Congenital isolated hypogonadotropic hypogonadism can be caused by various gene mutations that control the production or release of gonadotropin-releasing hormone (GnRH), LH, or FSH. Congenital adrenal hypoplasia (see below) is one cause of isolated hypogonadotropic hypogonadism. Congenital adrenal hypoplasia may be autosomal recessive or X-linked (due to a mutation in the DAX 1 gene), resulting in adrenal insufficiency in male infants or children. Prader-Willi syndrome (see below) is a genetic disorder where genes on the paternal chromosome 15 are deleted or unexpressed. The incidence of this disorder is 1:15,000; both sexes are affected equally. Kallmann syndrome (see below) is caused by various gene mutations that impair the development or migration of GnRH-synthesizing neurons from the olfactory bulb to the hypothalamus. Kallmann syndrome is usually sporadic but may be familial and inherited as X-linked recessive (Kal 1), autosomal dominant (Kal 2, 3, 4, 5, or 6), or autosomal recessive (Kal 3, 4, or 6). Kallmann syndrome has an incidence of 1:10,000 males and 1:50,000 females.
Also known as hypogonadotropic hypogonadism, gonadotropin deficiency is caused by insufficiencies in LH and FSH, which cause hypogonadism and infertility. Congenital gonadotropin deficiency is characterized by partial or complete lack of pubertal development. (See discussion of Primary Amenorrhea.) Patients with Kallmann syndrome have hypogonadism and anosmia or hyposmia. Half of these patients have unilateral renal agenesis. Some patients with Kallmann syndrome may also exhibit cryptorchidism, micropenis, color blindness, sensorineural deafness, cerebellar ataxia, cognitive problems, bimanual synkinesis, cleft lip or palate, or high-arched palate. Some affected women have menarche followed by secondary amenorrhea.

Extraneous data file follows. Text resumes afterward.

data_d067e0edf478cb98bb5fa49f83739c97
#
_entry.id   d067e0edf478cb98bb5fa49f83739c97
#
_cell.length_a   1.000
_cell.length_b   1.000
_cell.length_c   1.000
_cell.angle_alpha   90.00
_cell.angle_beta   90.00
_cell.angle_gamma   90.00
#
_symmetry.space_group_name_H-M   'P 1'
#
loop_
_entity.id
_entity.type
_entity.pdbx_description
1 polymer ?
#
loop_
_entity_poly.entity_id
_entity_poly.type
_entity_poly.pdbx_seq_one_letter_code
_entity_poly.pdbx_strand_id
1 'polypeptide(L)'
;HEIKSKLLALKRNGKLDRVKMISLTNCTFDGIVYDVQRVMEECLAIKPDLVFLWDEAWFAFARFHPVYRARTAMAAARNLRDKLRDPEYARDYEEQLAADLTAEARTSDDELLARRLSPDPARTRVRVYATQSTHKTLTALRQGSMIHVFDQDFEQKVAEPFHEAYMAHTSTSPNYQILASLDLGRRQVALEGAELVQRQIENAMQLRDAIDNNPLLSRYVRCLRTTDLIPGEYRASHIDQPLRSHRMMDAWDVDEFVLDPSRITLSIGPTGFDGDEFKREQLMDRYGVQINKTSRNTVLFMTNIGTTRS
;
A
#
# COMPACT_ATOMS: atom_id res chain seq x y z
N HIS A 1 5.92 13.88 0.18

Patients with congenital adrenal hypoplasia also have congenital normosmic idiopathic hypogonadotropic hypogonadism. Boys with congenital adrenal hypoplasia who survive beyond childhood usually do not enter puberty as a result of their hypogonadotropic hypogonadism. However, hypogonadotropic hypogonadism and subtle signs of adrenal failure can present in adulthood in males with partial loss-of-function mutations in DAX 1. Patients with Prader-Willi syndrome have variable features of both gonadotropin deficiency and primary gonadal dysfunction; boys have cryptorchidism. Other features of Prader-Willi syndrome can include mental retardation, short stature, hyperflexibility, autonomic dysregulation, cognitive impairment, and hyperphagia with obesity.
Acquired gonadotropin deficiency is characterized by the gradual loss of facial, axillary, pubic, and body hair (more prominent in patients who are also hypoadrenal). Men may note diminished beard growth. Libido is diminished. Women have amenorrhea; men note decreased erections. Most patients are infertile. Androgen deficiency predisposes patients to osteopenia and muscle atrophy. Advancing age, obesity, and ...